“The dissociation of the world into two sides is a theme which can be seen in many novels of Murakami. In the novel Dance, Dance, Dance, there is another world on the other side of the wall or in the other hotel. In Hard-boiled Wonderland and the end of the World and Kafka on the Shore, two different parallel stories go on; in one chapter one story, in the next chapter the other one. the other world has the clear implication of a mythological world, the world of Gods and of the dead. The connection to and dissociation from the other side is an important theme in Murakami’s novels. /…/
Something essential is lacking and is probably on the other side. Because of the missing essential, this side is not complete; literature, music, and love are not true. And reality, as such, is not complete. /…/ One can think of this as the cultural complex that Murakami is exploring. /…/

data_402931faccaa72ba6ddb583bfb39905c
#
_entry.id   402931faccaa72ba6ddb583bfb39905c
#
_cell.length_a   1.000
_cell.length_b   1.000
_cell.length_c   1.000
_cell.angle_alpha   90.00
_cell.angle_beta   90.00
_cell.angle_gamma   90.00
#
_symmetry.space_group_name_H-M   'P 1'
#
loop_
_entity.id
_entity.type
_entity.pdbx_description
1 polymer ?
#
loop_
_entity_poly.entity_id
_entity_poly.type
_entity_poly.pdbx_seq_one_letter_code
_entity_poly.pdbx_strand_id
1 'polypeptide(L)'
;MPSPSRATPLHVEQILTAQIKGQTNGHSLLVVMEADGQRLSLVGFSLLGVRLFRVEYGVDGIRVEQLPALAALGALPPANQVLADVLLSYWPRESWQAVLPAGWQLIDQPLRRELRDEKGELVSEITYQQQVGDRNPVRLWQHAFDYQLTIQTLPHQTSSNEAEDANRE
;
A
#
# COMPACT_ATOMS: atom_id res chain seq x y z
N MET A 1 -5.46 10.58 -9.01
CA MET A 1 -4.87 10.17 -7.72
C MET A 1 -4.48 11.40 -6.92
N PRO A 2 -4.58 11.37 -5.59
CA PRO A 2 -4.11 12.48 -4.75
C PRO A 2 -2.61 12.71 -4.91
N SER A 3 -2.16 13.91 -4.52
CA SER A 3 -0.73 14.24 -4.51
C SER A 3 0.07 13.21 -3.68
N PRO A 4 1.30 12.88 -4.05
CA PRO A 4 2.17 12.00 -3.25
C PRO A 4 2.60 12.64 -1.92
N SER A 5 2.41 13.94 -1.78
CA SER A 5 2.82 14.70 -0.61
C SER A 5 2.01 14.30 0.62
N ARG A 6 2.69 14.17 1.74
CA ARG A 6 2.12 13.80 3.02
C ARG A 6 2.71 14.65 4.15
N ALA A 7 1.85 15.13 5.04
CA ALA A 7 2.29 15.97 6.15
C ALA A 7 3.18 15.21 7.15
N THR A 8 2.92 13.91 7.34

So there is a meaningful but sexless relationship on one side and a meaningless sexual relationship on the other side. This dissociation might be reflected in modern Japanese society where teenaged prostitutes and couples in sexless relationships are often reported.
According to Murakami’s novels it is typical for postmodern consciousness in Japan that there is still a sense of lack and longing for what is lost. /…/ The Japanese soul is still between postmodern consciousness and the list mythological world. This dissociation is possible bevause modern consciousness, in the Western sense, has never been established in Japan. /…/ In many ways, Murakami’s novels and the postmodern consciousness of his characters reflext the emergence of a cultural complex in the Japanese collective psyche. /…/
It is probably a misunderstanding to try to overcome the dissociation and find literal union again. As Jung says, we should not try to overcome the dissociation, but to be thaught by it. /…/